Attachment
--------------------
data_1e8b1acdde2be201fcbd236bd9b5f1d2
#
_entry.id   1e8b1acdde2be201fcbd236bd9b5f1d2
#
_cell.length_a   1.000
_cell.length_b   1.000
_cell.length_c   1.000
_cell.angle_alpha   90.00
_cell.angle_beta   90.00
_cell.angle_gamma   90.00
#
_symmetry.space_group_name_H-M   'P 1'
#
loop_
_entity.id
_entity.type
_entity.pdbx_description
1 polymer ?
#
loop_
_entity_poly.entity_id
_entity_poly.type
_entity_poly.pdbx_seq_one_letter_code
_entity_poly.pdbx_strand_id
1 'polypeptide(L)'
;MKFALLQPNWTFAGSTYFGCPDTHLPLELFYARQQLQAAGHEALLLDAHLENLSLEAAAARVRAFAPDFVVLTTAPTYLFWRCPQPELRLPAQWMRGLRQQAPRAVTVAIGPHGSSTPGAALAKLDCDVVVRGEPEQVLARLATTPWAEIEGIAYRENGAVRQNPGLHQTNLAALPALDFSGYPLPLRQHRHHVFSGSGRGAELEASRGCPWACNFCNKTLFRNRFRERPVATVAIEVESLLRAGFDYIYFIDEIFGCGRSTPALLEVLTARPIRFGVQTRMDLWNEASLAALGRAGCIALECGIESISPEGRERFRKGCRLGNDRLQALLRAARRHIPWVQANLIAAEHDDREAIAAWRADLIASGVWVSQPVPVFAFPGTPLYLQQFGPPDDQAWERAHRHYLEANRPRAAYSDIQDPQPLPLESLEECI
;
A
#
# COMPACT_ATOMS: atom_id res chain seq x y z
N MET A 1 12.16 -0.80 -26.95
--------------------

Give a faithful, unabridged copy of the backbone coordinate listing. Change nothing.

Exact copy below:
data_1e8b1acdde2be201fcbd236bd9b5f1d2
#
_entry.id   1e8b1acdde2be201fcbd236bd9b5f1d2
#
_cell.length_a   1.000
_cell.length_b   1.000
_cell.length_c   1.000
_cell.angle_alpha   90.00
_cell.angle_beta   90.00
_cell.angle_gamma   90.00
#
_symmetry.space_group_name_H-M   'P 1'
#
loop_
_entity.id
_entity.type
_entity.pdbx_description
1 polymer ?
#
loop_
_entity_poly.entity_id
_entity_poly.type
_entity_poly.pdbx_seq_one_letter_code
_entity_poly.pdbx_strand_id
1 'polypeptide(L)'
;MKFALLQPNWTFAGSTYFGCPDTHLPLELFYARQQLQAAGHEALLLDAHLENLSLEAAAARVRAFAPDFVVLTTAPTYLFWRCPQPELRLPAQWMRGLRQQAPRAVTVAIGPHGSSTPGAALAKLDCDVVVRGEPEQVLARLATTPWAEIEGIAYRENGAVRQNPGLHQTNLAALPALDFSGYPLPLRQHRHHVFSGSGRGAELEASRGCPWACNFCNKTLFRNRFRERPVATVAIEVESLLRAGFDYIYFIDEIFGCGRSTPALLEVLTARPIRFGVQTRMDLWNEASLAALGRAGCIALECGIESISPEGRERFRKGCRLGNDRLQALLRAARRHIPWVQANLIAAEHDDREAIAAWRADLIASGVWVSQPVPVFAFPGTPLYLQQFGPPDDQAWERAHRHYLEANRPRAAYSDIQDPQPLPLESLEECI
;
A
#
# COMPACT_ATOMS: atom_id res chain seq x y z
N MET A 1 12.16 -0.80 -26.95